Spring burning dangerous

Cariboo Fire Centre urges caution with outdoor burning

The Cariboo Fire Centre (CFC) is encouraging the public to exercise caution when doing any outdoor burning this spring.

Open burning restrictions will be in place later this spring, so now is a good time for residents to clean up their yards.

As the snow melts, dried grass from last summer gets uncovered and that material can be highly flammable. Almost all wildfires that start at this time of year are human-caused and are, therefore, preventable.

Homeowners and industry personnel are encouraged to visit the Wildfire Management

Branch website – www.bcwildfire.ca/Prevention – consult the B.C. FireSmart manual and take the following precautions:

• Ensure enough people, water and tools are on hand to control the fire and prevent it from escaping.

• Do not burn during windy conditions. Weather conditions can change quickly and the wind may carry embers to other combustible material and start new fires.

• Create a fireguard at least one metre around the planned fire site by clearing away twigs, grass, leaves and other combustible material.

• If you are planning a large burn, consider conducting smaller burns around the perimeter beforehand to create a fuel break and help stop the fire from spreading beyond its intended size. Each of these fires should be kept small and must be completely extinguished before starting a new fire.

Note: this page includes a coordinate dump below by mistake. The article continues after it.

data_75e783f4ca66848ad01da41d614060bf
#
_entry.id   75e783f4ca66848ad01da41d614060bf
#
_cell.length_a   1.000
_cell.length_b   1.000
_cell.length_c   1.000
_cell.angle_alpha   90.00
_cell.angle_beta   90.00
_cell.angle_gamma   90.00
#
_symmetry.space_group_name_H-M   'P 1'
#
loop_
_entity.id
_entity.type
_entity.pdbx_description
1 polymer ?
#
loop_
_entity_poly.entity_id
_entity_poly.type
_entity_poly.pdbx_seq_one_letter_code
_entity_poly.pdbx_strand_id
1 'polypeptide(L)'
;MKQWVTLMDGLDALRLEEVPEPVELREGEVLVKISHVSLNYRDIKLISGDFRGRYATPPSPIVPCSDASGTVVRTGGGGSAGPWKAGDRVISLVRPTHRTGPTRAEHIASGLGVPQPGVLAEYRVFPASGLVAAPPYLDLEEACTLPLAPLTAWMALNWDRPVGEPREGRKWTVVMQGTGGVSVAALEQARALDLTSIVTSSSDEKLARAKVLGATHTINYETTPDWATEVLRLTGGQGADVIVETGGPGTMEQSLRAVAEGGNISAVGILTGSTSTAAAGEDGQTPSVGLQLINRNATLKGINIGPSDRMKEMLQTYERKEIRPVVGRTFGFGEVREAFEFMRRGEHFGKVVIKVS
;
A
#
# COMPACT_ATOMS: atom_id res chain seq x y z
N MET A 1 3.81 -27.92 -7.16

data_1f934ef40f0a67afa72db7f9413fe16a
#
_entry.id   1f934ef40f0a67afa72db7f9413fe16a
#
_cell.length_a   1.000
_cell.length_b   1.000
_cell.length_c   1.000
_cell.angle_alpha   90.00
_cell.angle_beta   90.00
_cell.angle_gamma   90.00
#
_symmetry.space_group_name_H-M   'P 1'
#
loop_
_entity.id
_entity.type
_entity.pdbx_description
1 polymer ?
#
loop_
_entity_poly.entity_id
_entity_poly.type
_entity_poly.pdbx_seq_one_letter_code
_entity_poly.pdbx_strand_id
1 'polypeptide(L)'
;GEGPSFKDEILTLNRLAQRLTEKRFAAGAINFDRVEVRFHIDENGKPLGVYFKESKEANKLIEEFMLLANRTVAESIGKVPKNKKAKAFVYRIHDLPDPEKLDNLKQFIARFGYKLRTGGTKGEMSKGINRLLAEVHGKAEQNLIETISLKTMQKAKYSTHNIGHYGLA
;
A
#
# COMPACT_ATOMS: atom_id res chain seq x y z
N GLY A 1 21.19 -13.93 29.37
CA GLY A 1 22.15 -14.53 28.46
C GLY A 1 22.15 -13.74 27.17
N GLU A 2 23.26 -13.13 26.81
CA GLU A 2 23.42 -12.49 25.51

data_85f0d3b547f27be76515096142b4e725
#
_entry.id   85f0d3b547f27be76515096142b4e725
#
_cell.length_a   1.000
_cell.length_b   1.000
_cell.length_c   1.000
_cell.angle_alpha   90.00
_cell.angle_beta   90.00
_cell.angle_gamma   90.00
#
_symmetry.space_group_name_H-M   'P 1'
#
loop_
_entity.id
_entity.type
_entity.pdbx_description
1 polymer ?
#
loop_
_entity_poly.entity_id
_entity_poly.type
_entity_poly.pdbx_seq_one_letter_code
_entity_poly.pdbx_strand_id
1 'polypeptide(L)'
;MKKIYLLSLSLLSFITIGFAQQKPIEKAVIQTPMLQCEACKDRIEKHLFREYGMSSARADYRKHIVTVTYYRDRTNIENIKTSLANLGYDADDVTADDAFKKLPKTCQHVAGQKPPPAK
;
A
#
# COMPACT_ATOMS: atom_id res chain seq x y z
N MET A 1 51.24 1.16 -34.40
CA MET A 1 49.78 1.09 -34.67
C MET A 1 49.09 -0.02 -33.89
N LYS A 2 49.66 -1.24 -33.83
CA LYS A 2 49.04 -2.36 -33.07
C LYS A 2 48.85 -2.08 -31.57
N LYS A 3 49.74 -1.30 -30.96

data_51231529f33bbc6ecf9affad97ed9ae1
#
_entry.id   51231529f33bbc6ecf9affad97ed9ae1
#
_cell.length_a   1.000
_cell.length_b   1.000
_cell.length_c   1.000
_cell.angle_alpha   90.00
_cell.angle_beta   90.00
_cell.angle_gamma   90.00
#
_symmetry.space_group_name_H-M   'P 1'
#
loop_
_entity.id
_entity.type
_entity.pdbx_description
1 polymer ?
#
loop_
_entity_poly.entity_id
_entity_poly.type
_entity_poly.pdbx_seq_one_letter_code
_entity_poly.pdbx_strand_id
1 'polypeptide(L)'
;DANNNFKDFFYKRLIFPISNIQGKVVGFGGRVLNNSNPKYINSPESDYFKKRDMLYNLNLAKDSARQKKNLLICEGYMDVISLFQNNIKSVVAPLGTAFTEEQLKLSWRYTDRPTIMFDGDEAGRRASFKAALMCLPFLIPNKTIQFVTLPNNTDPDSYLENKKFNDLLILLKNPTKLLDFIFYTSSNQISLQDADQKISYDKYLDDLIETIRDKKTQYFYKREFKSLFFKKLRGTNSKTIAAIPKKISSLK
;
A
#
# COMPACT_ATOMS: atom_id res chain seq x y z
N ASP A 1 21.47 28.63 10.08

• Never leave a fire unattended and make sure your fire is completely extinguished and the ashes are cold to the touch before you leave the area.

Before conducting a burn, check with your local fire department, municipality and regional district to check if there are any open burning restrictions or bylaws in effect.

If you are planning to do any large-scale industrial burning or conduct a grass burn over 0.2 hectares (Category 3 fires), you must obtain a burn registration number ahead of time by calling 1-888-797-1717.

Always check the venting conditions before conducting an open burn. If venting conditions are rated “poor” or “fair”, open burning is restricted. The venting index can be found at: http://www.bcairquality.ca/readings/ventilation-index.html.

Up-to-date information on open fire bans can be obtained online at www.bcwildfire.ca, or by calling 1-888-3-FOREST.

In British Columbia, the Wildfire Act specifies a person’s legal obligations when using fire in or within one kilometre of forest land or grassland. If an outdoor burn escapes and causes a wildfire, the person responsible may be held accountable for damages and fire suppression costs.

Anyone found in contravention of an open fire prohibition may be issued a ticket for $345, or if convicted in court, may be fined up to $100,000 and sentenced to one year in jail. If the contravention causes or contributes to a wildfire, the person may be subject to a penalty of up to $10,000 and be ordered to pay all firefighting and associated costs.

The CFC would like to thank the public for its continued help in preventing wildfires. If you see flames or smoke, call 1-800-663-5555 toll-free or dial *5555 on your cell phone to report it.

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